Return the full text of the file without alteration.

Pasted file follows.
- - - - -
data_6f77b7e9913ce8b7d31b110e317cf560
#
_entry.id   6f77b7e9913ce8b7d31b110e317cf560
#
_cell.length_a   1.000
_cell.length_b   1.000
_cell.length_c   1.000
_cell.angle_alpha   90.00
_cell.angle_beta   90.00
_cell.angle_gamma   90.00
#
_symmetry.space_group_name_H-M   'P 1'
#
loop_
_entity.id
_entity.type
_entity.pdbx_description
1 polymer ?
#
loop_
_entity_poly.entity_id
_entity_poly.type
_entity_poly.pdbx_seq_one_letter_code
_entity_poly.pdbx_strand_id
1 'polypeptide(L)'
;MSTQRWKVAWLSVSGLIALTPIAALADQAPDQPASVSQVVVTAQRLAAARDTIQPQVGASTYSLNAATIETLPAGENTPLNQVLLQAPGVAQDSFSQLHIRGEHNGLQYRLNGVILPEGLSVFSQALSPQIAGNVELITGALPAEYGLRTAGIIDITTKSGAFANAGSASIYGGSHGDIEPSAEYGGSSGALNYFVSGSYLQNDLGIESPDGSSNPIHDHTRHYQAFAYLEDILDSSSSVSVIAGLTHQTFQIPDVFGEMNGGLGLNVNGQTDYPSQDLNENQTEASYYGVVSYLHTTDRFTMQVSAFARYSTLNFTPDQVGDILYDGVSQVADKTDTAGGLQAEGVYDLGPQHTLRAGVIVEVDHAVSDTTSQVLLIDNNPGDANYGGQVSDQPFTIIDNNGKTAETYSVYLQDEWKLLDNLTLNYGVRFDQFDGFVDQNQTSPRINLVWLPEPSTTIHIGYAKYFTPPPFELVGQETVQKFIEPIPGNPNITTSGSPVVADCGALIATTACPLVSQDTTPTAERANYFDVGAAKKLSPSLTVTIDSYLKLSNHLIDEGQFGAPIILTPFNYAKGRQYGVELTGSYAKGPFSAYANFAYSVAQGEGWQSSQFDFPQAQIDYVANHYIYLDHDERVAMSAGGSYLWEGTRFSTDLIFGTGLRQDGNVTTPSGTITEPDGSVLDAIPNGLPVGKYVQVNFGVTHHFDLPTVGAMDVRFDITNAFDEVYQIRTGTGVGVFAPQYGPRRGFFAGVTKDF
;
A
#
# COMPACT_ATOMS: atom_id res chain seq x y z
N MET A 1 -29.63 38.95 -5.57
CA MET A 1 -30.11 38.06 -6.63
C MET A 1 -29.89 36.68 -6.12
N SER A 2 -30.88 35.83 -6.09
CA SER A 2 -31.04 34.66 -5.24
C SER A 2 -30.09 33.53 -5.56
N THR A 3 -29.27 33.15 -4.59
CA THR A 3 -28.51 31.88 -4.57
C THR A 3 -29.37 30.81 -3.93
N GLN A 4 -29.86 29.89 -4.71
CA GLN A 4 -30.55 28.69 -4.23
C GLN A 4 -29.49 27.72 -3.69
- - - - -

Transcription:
data_6f77b7e9913ce8b7d31b110e317cf560
#
_entry.id   6f77b7e9913ce8b7d31b110e317cf560
#
_cell.length_a   1.000
_cell.length_b   1.000
_cell.length_c   1.000
_cell.angle_alpha   90.00
_cell.angle_beta   90.00
_cell.angle_gamma   90.00
#
_symmetry.space_group_name_H-M   'P 1'
#
loop_
_entity.id
_entity.type
_entity.pdbx_description
1 polymer ?
#
loop_
_entity_poly.entity_id
_entity_poly.type
_entity_poly.pdbx_seq_one_letter_code
_entity_poly.pdbx_strand_id
1 'polypeptide(L)'
;MSTQRWKVAWLSVSGLIALTPIAALADQAPDQPASVSQVVVTAQRLAAARDTIQPQVGASTYSLNAATIETLPAGENTPLNQVLLQAPGVAQDSFSQLHIRGEHNGLQYRLNGVILPEGLSVFSQALSPQIAGNVELITGALPAEYGLRTAGIIDITTKSGAFANAGSASIYGGSHGDIEPSAEYGGSSGALNYFVSGSYLQNDLGIESPDGSSNPIHDHTRHYQAFAYLEDILDSSSSVSVIAGLTHQTFQIPDVFGEMNGGLGLNVNGQTDYPSQDLNENQTEASYYGVVSYLHTTDRFTMQVSAFARYSTLNFTPDQVGDILYDGVSQVADKTDTAGGLQAEGVYDLGPQHTLRAGVIVEVDHAVSDTTSQVLLIDNNPGDANYGGQVSDQPFTIIDNNGKTAETYSVYLQDEWKLLDNLTLNYGVRFDQFDGFVDQNQTSPRINLVWLPEPSTTIHIGYAKYFTPPPFELVGQETVQKFIEPIPGNPNITTSGSPVVADCGALIATTACPLVSQDTTPTAERANYFDVGAAKKLSPSLTVTIDSYLKLSNHLIDEGQFGAPIILTPFNYAKGRQYGVELTGSYAKGPFSAYANFAYSVAQGEGWQSSQFDFPQAQIDYVANHYIYLDHDERVAMSAGGSYLWEGTRFSTDLIFGTGLRQDGNVTTPSGTITEPDGSVLDAIPNGLPVGKYVQVNFGVTHHFDLPTVGAMDVRFDITNAFDEVYQIRTGTGVGVFAPQYGPRRGFFAGVTKDF
;
A
#
# COMPACT_ATOMS: atom_id res chain seq x y z
N MET A 1 -29.63 38.95 -5.57
CA MET A 1 -30.11 38.06 -6.63
C MET A 1 -29.89 36.68 -6.12
N SER A 2 -30.88 35.83 -6.09
CA SER A 2 -31.04 34.66 -5.24
C SER A 2 -30.09 33.53 -5.56
N THR A 3 -29.27 33.15 -4.59
CA THR A 3 -28.51 31.88 -4.57
C THR A 3 -29.37 30.81 -3.93
N GLN A 4 -29.86 29.89 -4.71
CA GLN A 4 -30.55 28.69 -4.23
C GLN A 4 -29.49 27.72 -3.69